Arlene (Maelyn Gándola) yearns for 90 percent unimaginable feminine liberty, 10 percent fried clam dinners, while Mitchell (Adam Daniel) and Paul (Jake Rosko) ineffectually fight for her affections.
More than once during Scripps Ranch Theatre’s production of Murder at the Howard Johnson’s, ditzy would-be femme fatale, Arlene (Maelyn Gándola), refers to HoJo’s fried clam strip dinner with lustful glee. This is perhaps the sole aspect of the play inextricably pegged to 1979: the year the play was written, and the year designated for the production. Then, there were over a thousand Howard Johnson’s restaurants in the U.S.
- Scripps Ranch Theatre, 9783 Avenue of Nations, San Diego
/ $15 - $31
The Howard Johnson’s hotel chain still exists, but, today, there are exactly two Howard Johnson’s restaurants in the entire United States.
Exactly two, and if eminently credible Yankee Magazine is to be believed, they are not doing brilliantly. Of the 320 million people in this country, a few thousand might eat HoJo fried clams this year, and that’s being generous.
Because of the internet, we know there’s still a place in the hearts and minds of the American people for the chewy strips of deep-fried sea clam yearned for by Arlene. For some people, especially those in the Midwest living far from the sea, Howard Johnson’s clam strips were the only conceivable form of edible clam. They would be horrified by the geoducks in the Pacific Northwest and the steamed soft shell clams of New England. To put it bluntly, Howard Johnson’s defined fried clams for a significant number of American diners.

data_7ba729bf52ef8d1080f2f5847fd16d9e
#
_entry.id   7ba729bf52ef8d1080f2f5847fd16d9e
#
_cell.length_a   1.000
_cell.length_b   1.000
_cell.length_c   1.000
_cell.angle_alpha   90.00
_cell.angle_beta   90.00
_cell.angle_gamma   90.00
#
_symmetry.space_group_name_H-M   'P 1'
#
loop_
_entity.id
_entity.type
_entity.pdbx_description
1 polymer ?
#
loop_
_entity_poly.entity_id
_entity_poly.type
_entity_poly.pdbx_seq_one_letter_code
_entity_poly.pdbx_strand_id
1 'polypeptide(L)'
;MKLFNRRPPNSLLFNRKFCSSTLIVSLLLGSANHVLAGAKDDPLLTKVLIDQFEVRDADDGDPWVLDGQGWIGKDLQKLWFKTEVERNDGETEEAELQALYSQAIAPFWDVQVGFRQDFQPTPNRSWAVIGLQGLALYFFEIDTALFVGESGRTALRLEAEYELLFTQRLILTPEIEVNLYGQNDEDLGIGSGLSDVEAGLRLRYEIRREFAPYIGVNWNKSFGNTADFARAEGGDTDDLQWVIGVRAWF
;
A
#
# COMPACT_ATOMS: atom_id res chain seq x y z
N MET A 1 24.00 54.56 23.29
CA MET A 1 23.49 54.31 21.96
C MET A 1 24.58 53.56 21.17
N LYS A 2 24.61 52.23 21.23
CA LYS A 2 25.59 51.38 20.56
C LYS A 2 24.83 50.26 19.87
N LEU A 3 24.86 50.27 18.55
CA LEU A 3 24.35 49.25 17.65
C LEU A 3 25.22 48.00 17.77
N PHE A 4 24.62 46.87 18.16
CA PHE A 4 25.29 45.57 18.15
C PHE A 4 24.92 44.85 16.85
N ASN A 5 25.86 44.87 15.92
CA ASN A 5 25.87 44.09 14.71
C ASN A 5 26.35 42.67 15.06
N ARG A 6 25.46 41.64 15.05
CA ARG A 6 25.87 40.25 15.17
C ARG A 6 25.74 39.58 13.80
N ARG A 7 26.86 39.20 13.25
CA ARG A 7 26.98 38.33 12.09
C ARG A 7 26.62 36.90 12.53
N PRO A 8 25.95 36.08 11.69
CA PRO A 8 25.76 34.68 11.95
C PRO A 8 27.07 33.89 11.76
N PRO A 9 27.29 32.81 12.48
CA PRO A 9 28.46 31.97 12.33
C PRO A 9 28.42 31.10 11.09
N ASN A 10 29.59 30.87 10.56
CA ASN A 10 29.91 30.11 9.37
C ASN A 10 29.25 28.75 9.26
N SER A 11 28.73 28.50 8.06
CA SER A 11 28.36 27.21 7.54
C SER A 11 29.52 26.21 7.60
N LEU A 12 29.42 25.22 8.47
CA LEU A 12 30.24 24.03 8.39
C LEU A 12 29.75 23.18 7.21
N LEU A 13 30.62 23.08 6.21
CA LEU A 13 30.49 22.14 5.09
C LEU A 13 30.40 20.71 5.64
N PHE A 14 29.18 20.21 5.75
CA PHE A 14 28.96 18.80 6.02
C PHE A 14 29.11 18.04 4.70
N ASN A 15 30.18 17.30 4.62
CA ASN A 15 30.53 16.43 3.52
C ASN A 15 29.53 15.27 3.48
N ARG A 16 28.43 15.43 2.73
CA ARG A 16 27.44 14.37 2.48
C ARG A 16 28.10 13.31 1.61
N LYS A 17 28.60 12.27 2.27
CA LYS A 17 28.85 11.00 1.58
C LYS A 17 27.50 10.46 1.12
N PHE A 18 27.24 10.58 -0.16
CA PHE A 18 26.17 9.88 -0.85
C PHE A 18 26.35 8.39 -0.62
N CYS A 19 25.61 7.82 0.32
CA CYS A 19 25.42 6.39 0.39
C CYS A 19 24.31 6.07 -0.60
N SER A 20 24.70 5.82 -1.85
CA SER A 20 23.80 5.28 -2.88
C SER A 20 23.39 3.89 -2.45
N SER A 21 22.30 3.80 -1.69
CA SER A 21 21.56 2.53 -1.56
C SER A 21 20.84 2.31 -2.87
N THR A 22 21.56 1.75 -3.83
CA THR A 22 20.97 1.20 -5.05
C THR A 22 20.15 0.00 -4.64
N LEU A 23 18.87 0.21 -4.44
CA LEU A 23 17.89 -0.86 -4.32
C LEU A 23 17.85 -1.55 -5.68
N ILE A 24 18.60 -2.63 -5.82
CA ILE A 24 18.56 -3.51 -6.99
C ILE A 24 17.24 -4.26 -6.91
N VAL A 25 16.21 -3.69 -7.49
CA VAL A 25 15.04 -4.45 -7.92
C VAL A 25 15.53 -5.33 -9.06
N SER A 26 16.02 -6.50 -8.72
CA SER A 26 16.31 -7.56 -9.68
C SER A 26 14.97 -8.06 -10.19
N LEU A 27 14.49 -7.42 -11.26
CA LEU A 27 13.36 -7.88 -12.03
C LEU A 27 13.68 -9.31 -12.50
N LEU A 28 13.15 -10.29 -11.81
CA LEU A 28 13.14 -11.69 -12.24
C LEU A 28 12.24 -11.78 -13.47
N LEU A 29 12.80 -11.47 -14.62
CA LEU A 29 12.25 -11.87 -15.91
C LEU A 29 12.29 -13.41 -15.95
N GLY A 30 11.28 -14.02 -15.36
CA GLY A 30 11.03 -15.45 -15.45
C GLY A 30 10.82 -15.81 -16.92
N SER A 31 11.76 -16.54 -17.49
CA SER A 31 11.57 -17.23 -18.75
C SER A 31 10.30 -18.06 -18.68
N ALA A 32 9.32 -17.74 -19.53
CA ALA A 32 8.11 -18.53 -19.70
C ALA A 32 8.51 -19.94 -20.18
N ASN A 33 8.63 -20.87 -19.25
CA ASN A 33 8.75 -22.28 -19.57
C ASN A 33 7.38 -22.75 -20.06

Murder at the Howard Johnson’s was probably never meant to serve as a rich cultural study of 20th-century Americana. Director Phil Johnson calls it “a funny, sexy piece of fluff,” which has as much pithy accuracy as anything. Yet ghosts haunt the script, and what chills the bones is how long dead they aren’t. This play takes place just under 40 years ago, but Howard Johnson’s fried clam dinners (all you can eat on Fridays!) are ancient history with respect to their near extinction, and the vanishingly small chance that anyone who sees this play will ever eat one.